Browsing named entities in Maj. Jed. Hotchkiss, Confederate Military History, a library of Confederate States Military History: Volume 3, Virginia (ed. Clement Anselm Evans). You can also browse the collection for Bristol (Tennessee, United States) or search for Bristol (Tennessee, United States) in all documents.

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was to drive away the Confederate cavalry that was wintering in east Tennessee and Virginia, not far from the Virginia line, and at the same time to damage, as much as possible, the Virginia & East Tennessee railroad, extending from Lynchburg to Bristol, from which large supplies of food and forage were sent to the army of Northern Virginia. Leaving Knoxville, December 10, 1864, General Gillem's command united. with Stoneman's, which had advanced from Cumberland gap, near Bean's Station, east Tennessee, on the 12th, and had a skirmish with the outposts of Gen. Basil Duke near Rogersville; then an action with his advance at Kingsport, Tenn., on the 13th, defeating Duke and driving his command toward Bristol, near which place, at Papertown, on the 14th, Stoneman attacked Vaughn's Tennessee brigade, of the Confederate army, which was guarding the railroad and the main turnpike road leading into the southwestern part of the Great valley of Virginia, and forced him back toward Abingdo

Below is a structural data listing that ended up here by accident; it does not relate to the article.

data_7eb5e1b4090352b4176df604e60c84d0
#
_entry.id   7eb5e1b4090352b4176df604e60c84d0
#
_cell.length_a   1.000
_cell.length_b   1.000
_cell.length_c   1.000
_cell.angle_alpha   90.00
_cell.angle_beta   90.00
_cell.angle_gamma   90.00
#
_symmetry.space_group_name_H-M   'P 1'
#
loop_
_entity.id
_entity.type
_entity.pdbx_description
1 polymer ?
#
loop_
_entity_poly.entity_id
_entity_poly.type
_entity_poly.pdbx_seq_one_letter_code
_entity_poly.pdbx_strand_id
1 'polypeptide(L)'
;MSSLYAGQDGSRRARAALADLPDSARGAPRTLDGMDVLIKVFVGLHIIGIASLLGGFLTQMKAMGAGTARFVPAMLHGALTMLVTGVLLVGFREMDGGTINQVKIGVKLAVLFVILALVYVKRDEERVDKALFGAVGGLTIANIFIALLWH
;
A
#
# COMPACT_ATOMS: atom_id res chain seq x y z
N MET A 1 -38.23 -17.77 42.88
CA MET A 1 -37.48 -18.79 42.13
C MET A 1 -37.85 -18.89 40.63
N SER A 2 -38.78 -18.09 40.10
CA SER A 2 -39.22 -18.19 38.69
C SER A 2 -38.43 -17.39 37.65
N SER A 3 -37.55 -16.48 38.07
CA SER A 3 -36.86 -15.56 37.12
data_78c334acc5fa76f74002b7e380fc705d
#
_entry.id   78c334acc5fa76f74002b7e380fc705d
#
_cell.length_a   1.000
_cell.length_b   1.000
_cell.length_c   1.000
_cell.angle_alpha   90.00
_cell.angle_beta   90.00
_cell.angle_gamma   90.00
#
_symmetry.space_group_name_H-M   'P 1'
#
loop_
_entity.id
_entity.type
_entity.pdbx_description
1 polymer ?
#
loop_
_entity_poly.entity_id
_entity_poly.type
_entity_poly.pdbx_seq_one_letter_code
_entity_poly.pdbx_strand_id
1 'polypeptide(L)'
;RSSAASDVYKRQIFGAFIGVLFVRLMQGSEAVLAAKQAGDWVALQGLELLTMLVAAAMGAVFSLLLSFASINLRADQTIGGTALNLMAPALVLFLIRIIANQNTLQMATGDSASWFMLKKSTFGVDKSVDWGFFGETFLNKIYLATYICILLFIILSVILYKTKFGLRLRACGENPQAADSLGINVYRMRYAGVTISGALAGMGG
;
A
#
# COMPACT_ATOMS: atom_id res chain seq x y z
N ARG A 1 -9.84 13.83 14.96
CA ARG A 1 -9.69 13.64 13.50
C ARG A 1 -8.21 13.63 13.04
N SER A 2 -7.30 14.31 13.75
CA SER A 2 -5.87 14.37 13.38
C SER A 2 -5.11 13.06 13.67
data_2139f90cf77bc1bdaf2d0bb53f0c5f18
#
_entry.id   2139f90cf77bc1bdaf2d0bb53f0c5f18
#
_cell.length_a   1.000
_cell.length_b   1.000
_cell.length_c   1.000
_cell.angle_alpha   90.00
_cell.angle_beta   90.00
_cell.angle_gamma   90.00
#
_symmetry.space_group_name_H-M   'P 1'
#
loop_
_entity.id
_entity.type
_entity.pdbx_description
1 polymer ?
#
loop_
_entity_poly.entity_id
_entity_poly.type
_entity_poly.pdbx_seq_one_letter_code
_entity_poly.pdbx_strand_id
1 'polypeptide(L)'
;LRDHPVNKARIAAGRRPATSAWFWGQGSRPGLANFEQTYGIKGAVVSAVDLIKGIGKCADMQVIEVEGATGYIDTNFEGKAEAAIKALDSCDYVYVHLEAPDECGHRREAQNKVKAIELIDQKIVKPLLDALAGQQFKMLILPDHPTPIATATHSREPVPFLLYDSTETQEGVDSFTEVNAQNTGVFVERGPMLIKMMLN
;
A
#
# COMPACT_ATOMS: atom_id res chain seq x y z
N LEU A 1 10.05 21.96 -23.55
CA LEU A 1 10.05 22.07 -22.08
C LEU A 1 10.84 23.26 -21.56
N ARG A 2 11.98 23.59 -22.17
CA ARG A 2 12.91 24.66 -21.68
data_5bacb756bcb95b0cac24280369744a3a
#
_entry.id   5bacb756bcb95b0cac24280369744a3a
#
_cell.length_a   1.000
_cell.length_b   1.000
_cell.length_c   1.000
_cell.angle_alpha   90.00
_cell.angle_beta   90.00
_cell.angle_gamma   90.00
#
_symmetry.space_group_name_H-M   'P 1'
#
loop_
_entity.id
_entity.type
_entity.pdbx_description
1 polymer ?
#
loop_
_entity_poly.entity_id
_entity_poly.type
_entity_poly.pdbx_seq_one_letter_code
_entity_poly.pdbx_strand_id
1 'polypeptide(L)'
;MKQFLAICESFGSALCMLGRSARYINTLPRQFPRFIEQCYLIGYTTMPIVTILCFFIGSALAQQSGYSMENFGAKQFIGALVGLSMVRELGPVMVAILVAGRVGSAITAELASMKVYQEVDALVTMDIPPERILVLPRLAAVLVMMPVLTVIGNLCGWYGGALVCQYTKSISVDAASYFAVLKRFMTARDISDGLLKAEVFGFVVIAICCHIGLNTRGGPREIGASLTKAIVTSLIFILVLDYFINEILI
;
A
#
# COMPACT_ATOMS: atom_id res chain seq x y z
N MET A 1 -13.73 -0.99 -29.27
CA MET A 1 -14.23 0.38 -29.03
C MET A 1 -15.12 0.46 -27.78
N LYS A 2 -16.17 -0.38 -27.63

obstacles that had been pronounced insuperable in the construction of the latter line, he subsequently became president of the railroad company. He then conceived his great project of consolidating various roads into a system from Norfolk to Bristol, Tenn., with the ultimate object of extending connections to the Mississippi and to the Pacific coast. But these enterprises were brought to a sudden check by the political events of 1860-61. He promptly offered his services to Virginia, was commidiness to take all chances in either defense or assault. He surrendered at Appomattox, and returned to the railroad management from which he had been called four years before. Becoming president of the two lines extending from Petersburg to Bristol, Tenn., he consolidated the three companies into the Atlantic, Mississippi & Ohio railroad company, which he managed until the financial crisis of 1873, when a foreign combination gained control and the system became known later as the Norfolk & Wes